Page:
Specifically, better corporate performance and lower cost of capital were supported only for CSR and ESG initiatives: “an approach to business that takes into account economic, social, environmental and ethical impacts for a variety of reasons, including mitigating risk, decreasing costs, and improving brand image and competitiveness. This approach is sometimes implemented by means of a comprehensive set of policies and procedures integrated throughout a company, encompassing a wide range of practices, including: corporate governance, employee relations, supply chain relationships, customer relationships, environmental management, philanthropy and community involvement.”
So we are talking about investments in corporations which score higher than peers on attributes that “mitigate risk, decrease cost, and improve brand image and competitiveness?” Is anyone surprised that these issues would be correlated with higher performance and lower cost of capital?
These issues and the governance and leadership policies described above are core to proper due diligence on any operating company. With the exception of short term arbitrage or volatility trades, I cannot imagine recommending any investment WITHOUT requiring above-average marks on nearly every one.
In 2004 the UNEP Finance Initiative posited that “environmental, social and corporate governance issues affect long-term shareholder value…and in some cases those effects may be profound”… In the words of my younger brother – no shit, Sherlock.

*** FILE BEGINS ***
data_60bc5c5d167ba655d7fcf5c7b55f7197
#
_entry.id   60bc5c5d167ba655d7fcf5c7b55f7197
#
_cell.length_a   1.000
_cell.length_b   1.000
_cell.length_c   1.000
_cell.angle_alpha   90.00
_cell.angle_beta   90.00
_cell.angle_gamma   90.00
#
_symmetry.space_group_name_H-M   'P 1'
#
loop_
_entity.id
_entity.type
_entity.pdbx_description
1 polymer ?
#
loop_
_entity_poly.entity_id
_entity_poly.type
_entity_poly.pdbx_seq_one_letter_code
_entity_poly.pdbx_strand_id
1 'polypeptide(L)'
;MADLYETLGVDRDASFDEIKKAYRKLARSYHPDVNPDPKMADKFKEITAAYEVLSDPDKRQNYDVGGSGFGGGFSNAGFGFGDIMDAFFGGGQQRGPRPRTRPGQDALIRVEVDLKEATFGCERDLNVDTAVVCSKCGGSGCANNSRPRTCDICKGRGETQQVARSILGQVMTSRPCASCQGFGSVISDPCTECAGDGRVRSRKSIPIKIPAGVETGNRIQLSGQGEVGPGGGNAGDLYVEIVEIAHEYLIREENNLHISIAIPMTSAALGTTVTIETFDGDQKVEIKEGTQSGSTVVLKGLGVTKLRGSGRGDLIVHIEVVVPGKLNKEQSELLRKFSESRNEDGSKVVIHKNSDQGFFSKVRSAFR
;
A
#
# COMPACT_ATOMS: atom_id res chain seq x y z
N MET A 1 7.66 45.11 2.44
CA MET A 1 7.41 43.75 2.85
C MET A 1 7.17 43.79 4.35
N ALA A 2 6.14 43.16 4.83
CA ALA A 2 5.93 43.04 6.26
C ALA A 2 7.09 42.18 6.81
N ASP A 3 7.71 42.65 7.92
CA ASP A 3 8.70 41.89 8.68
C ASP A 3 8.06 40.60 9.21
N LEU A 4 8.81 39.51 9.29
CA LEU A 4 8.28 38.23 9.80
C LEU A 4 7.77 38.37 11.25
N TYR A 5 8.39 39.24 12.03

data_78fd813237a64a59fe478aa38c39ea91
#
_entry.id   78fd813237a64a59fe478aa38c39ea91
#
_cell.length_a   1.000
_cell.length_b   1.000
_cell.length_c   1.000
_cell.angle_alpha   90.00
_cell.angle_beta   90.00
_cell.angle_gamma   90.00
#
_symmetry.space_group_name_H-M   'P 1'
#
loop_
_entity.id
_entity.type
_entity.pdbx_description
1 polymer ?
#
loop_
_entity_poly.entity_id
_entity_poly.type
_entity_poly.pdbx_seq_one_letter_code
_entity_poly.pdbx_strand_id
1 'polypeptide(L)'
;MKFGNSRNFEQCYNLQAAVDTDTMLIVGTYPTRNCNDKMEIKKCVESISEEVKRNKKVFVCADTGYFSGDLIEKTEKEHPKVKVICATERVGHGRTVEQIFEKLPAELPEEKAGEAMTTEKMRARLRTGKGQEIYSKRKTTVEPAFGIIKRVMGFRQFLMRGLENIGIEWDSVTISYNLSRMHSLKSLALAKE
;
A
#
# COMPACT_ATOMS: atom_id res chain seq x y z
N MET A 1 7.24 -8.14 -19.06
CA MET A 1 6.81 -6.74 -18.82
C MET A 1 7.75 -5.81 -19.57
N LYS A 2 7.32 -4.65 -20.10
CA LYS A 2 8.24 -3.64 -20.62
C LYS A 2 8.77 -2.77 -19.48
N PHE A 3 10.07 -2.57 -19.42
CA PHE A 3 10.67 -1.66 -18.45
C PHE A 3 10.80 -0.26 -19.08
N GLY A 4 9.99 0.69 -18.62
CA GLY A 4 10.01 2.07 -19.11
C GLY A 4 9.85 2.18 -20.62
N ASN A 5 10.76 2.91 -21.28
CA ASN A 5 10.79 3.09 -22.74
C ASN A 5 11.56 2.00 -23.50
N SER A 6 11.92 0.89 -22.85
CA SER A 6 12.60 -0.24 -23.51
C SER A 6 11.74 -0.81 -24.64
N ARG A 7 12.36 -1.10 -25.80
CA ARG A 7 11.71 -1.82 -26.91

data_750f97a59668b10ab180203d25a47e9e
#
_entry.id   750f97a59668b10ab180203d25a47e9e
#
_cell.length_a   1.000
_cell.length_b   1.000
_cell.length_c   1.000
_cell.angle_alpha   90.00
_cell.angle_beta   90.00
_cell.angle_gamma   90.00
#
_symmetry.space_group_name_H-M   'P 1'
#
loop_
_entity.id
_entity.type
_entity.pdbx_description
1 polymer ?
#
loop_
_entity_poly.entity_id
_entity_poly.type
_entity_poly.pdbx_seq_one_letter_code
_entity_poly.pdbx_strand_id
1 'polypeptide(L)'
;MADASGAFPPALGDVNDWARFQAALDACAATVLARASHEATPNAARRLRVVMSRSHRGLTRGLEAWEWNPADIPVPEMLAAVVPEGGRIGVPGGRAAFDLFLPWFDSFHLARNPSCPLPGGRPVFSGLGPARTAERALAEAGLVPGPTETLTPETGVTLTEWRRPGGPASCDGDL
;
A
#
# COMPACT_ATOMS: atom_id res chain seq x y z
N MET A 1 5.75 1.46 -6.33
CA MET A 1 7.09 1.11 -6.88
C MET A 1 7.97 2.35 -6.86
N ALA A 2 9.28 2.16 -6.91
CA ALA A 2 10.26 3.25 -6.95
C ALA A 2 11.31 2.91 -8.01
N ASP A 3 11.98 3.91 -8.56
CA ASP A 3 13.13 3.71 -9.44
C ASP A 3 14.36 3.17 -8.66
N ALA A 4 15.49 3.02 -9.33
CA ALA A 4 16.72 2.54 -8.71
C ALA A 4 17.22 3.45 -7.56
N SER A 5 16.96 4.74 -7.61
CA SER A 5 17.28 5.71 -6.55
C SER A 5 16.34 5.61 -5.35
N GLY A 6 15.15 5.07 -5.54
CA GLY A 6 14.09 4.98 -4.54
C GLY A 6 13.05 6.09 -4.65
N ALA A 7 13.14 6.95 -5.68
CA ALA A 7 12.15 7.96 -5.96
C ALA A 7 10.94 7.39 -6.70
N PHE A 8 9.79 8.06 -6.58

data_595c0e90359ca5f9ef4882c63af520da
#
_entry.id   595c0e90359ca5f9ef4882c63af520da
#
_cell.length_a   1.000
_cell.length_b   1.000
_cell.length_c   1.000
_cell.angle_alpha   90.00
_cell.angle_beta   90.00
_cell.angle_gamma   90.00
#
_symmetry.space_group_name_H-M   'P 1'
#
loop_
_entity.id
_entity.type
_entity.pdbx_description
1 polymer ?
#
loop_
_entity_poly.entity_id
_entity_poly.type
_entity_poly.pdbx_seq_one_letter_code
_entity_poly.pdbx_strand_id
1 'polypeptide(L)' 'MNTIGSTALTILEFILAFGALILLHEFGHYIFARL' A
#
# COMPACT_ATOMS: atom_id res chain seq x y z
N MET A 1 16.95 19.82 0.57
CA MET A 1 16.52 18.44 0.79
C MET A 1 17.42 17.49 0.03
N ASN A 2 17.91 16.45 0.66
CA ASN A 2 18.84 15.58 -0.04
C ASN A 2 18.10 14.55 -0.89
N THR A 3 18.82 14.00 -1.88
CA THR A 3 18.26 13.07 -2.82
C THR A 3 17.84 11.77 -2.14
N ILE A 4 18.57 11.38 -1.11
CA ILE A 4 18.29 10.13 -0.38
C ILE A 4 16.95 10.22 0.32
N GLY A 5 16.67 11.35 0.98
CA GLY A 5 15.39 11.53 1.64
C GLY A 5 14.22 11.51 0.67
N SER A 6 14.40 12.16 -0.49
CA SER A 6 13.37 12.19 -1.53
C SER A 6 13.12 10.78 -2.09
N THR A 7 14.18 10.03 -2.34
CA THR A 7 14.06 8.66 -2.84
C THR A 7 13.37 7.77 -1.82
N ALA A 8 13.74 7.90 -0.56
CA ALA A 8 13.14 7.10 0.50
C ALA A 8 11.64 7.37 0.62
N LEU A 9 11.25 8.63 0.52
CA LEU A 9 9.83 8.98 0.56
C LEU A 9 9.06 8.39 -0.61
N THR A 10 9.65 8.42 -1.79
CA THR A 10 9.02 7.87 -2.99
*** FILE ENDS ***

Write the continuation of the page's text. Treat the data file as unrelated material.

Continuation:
In a much earlier DB report, Analysts referenced McKinsey CEO Dominic Barton’s ‘Capitalism for the Long Term” - stressing long term strategies as critical for sustained growth. Business strategy is McKinsey's bread and butter - and Barton's suggestions are consistent, albeit broader reaching, with the specific attributes of CSR and ESG highlighted in this week's DB report. The key takeaway assuming a decent buy price: corporations which address a more comprehensive set of long term factors make for better investments, in the long term. Sustainable = long term.
This analysis ignores the entire concept of investing in business models which are themselves explicitly sustainable in an environmental or social way, such as renewable energy production, microfinance, or energy efficiency. However, if adding new vocabulary helps us focus on the issues of long term survival - we may end up at the same conclusions, eventually.